Morgan Stanley, trading at less than half of its liquidation value, could be worth as much as $32 a share in a breakup, said Michael Mayo, an analyst at CLSA Ltd.
Short-sellers betting against Morgan Stanley would be “blown to Neptune” if the New York-based investment bank heeds calls for the biggest U.S. financial firms to be split into pieces, Mayo, 49, said today in an interview on Bloomberg Television’s “Street Smart.” The stock gained 2.7 percent to close at $12.96 in New York.
James Gorman, Morgan Stanley’s chief executive officer, said last week that the firm will continue to shrink its fixed-income trading unit, cutting so-called risk-weighted assets 30 percent from the third quarter of 2011 by the end of 2014. Mayo said that reduction should be closer to two-thirds.
“This is not a tough call,” Mayo said. “If you break up the big banks, at least in the case of Morgan Stanley, I think investors would be huge winners. I hope they can achieve this value on their own without a breakup, but they don’t have forever.”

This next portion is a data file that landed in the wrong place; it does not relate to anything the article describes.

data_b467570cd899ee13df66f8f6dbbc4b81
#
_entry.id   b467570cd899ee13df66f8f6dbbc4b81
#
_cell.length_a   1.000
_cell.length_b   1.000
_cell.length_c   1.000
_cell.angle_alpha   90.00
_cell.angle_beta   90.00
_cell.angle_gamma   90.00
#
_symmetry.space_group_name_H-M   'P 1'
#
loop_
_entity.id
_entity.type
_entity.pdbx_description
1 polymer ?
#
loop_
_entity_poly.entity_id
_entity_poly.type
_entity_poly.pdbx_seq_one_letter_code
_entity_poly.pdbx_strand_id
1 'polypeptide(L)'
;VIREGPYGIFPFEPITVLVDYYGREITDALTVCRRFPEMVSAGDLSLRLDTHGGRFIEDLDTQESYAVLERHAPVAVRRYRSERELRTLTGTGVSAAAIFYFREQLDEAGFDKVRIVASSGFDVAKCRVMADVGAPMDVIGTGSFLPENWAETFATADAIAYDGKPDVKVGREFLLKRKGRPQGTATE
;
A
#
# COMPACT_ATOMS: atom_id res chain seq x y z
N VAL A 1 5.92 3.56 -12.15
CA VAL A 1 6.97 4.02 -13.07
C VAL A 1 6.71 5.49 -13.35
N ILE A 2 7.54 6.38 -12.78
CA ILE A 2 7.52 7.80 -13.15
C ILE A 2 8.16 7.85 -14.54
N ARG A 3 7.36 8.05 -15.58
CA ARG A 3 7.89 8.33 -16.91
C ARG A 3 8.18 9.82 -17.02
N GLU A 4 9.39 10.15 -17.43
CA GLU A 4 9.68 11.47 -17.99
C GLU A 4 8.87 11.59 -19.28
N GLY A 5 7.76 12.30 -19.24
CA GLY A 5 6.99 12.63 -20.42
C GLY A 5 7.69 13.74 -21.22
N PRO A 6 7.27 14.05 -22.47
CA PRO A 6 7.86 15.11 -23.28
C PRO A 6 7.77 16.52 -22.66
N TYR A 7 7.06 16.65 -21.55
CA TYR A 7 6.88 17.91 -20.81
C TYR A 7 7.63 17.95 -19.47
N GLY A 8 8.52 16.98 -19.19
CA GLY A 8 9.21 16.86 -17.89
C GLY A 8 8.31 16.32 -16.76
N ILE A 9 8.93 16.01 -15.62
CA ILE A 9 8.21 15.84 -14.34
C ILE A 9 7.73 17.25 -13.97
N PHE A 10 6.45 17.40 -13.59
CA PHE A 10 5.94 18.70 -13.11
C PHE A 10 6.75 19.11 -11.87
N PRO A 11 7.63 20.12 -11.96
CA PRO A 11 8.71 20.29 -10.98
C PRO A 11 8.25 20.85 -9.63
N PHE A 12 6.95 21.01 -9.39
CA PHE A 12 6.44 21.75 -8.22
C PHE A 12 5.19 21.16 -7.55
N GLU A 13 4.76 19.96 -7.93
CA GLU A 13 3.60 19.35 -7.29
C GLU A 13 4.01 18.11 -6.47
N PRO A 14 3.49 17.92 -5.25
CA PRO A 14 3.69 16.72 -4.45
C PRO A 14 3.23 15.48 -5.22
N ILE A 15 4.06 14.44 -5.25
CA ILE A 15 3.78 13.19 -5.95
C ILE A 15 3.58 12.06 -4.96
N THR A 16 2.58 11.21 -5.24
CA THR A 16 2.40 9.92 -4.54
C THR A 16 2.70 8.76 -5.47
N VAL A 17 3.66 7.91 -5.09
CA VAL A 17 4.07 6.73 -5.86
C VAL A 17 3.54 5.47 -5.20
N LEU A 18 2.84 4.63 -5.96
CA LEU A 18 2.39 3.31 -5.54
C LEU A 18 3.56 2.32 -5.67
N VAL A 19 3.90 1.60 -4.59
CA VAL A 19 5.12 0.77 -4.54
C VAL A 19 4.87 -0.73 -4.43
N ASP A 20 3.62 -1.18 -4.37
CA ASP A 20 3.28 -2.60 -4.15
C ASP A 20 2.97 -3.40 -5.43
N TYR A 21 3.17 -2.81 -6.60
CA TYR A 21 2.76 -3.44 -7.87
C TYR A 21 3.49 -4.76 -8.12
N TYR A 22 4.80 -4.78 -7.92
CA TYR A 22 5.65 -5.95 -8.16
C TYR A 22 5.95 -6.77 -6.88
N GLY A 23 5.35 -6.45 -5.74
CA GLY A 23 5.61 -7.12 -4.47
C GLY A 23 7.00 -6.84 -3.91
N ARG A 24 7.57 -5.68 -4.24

Other large U.S. banks including Citigroup Inc. and Bank of America Corp. should consider breaking up, Mayo said. Citigroup, based in New York, has demonstrated over a decade of underperformance that it’s unqualified to play in the “major leagues” and should go back to the “minor leagues,” Mayo said.
Stockbrokers in Charlotte, North Carolina-based Bank of America’s Merrill Lynch unit would cheer if the division were sold to a private-equity firm, he said. The question about JPMorgan Chase & Co., based in New York, is whether the bank will be too big to manage once CEO Jamie Dimon leaves, Mayo said.
Jeanmarie McFadden, a Morgan Stanley spokeswoman, declined to comment on Mayo’s remarks, as did Citigroup’s Jon Diat and Bank of America’s Jerry Dubrowski.
Mayo said he disagreed with former Citigroup CEO Sanford “Sandy” Weill that the U.S. financial system had changed in the decade since Weill ran the bank.
Weill, who helped engineer the 1998 merger of Travelers Group Inc. and Citicorp Inc. to create the largest U.S. bank, told CNBC earlier today that it’s time to dismantle the nation’s biggest lenders. He said he altered his views on the merits of large banks because “the world changes.”
“I agree 100 percent with the conclusion that Citigroup should be broken up, but I disagree vehemently that the world has changed from the time Sandy Weill was CEO,” Mayo said in a telephone interview. “The same ill-conceived incentives that caused the financial crisis are still in place today.”
Weill, 79, stepped down as CEO of New York-based Citigroup in 2003 and as chairman in 2006.